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24/10/14 08:55

Lower drink drive limit

Lower drink drive limit: Lower drink drive limit

New legislation introduced to cut Scotland’s drink drive alcohol limit.

Justice Secretary Kenny MacAskill has introduced an order in Parliament which will mean that, subject to approval, a reduced drink-drive limit will come into effect on December 5, 2014, in time for the festive period.

Under the plans, Scotland’s blood alcohol limit will be reduced from 80mg in every 100 ml of blood, to 50 mg in every 100 ml of blood, bringing Scotland into line with most other European countries.

The Scottish Government previously announced the intention to reduce the limit following a consultation which found almost three quarters of those who responded believed the drink-drive limit should be reduced.

The consultation responses suggested the likely benefits of a lower limit would be fewer road accidents and fewer casualties, with Scotland’s roads currently seeing 20 deaths a year involving drivers who had been drinking and driving.

A multi-media marketing campaign to raise awareness of the new lower limit will be launched in the coming weeks.

Justice Secretary Kenny MacAskill said:

“I have said before that I am determined we do everything we can to make our roads safer and save lives. Drink driving shatters families and communities and we must take action to reduce the risk on our roads.

“The latest estimates show that approximately one in ten deaths on Scottish roads involve drivers who are over the legal limit and research shows that even just one alcoholic drink before driving can make you three times as likely to be involved in a fatal car crash. As a result, 20 families every year have to cope with the loss of a loved one and around 760 people are treated for injuries caused by someone who thought it was acceptable to drink alcohol and get behind the wheel and drive. We cannot let this continue.

“That’s why I have today introduced legislation to lower the drink drive limit in Scotland so that, subject to parliamentary approval, new laws will be in place in time for the beginning of the festive period.

“This new limit will bring Scotland into line with most of Europe and send a clear message to drivers who continue to ignore the warnings that there is never an excuse to drink and drive.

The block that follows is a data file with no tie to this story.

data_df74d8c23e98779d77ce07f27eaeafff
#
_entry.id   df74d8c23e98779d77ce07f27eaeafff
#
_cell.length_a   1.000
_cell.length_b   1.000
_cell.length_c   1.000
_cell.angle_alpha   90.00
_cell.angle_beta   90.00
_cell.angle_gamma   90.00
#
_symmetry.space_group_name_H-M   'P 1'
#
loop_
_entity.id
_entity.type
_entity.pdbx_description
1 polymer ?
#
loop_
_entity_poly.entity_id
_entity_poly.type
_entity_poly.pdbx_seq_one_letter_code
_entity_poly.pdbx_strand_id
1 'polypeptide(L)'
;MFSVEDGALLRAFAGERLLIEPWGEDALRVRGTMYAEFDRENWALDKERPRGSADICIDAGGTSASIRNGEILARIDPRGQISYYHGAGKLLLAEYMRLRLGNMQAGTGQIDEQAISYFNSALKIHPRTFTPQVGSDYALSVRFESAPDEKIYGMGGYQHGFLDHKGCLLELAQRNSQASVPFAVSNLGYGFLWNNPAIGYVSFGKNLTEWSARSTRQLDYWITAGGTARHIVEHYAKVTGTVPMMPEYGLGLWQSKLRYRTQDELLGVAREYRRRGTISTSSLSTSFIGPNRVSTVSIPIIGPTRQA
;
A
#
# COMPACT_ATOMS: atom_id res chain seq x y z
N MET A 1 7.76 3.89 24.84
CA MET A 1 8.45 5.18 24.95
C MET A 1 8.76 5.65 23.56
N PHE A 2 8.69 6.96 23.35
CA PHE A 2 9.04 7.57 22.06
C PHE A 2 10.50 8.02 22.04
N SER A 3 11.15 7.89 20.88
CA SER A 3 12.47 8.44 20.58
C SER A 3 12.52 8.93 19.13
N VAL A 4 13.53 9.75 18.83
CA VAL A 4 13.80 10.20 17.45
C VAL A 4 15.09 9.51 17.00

“Getting behind the wheel after drinking can have fatal consequences, the advice is simple; if you have had any alcoholic drink whatsoever, don’t drive. No one should be drinking and driving and the new lower limit only reinforces what should already be the case with drivers taking full responsibility and not putting lives at risk.

“Lowering the drink drive limit will help make Scotland’s roads safer, it is the right thing to do, and most importantly, it will save lives meaning that fewer families have to go through the heartache of a loved one lost”.

Sandy Allan, RoSPA’s Road Safety Manager, Scotland said:

“RoSPA welcomes and strongly supports the Scottish Government’s decision to lower the drink-drive limit in Scotland, which we believe will save lives and prevent injuries on Scotland’s roads. There is a considerable body of research which shows that reducing drink-drive limits is effective in reducing drink-drive deaths and injuries. We would like to see the rest of the UK follow Scotland’s example.”

Notes to editors

The Road Traffic Act 1988 (Prescribed Limit) (Scotland) Regulations 2014 have been laid in draft in Parliament. Subject to Parliamentary approval, they will come into effect on 5 December 2014, to coincide with launch of festive drink-drive awareness campaign. The Order reduces the breath-alcohol limit from 35mcg/100ml breath to 22mcg/100ml breath.

The Scottish Government announced in March 2013 intention to reduce the limit following consultation, which found almost three quarters of respondents believed the drink-drive limit should be reduced (see

We have been awaiting type approval for breath testing devices from the Home Office for the new lower limit, which we have now received. If the legislation is approved, a public information campaign will be launched publicising the new drink drive limit in Scotland.

Road casualty statistics are based on averages for 2008 to 2012 and were published in Report Road Casualties Scotland 2013 on 22nd October 2014.

Research on increased relative risk from NICE report, Review of effectiveness of laws limiting blood alcohol concentration levels to reduce alcohol-related road injuries and deaths, 2010


Lower drink drive limit

Lower drink drive limit

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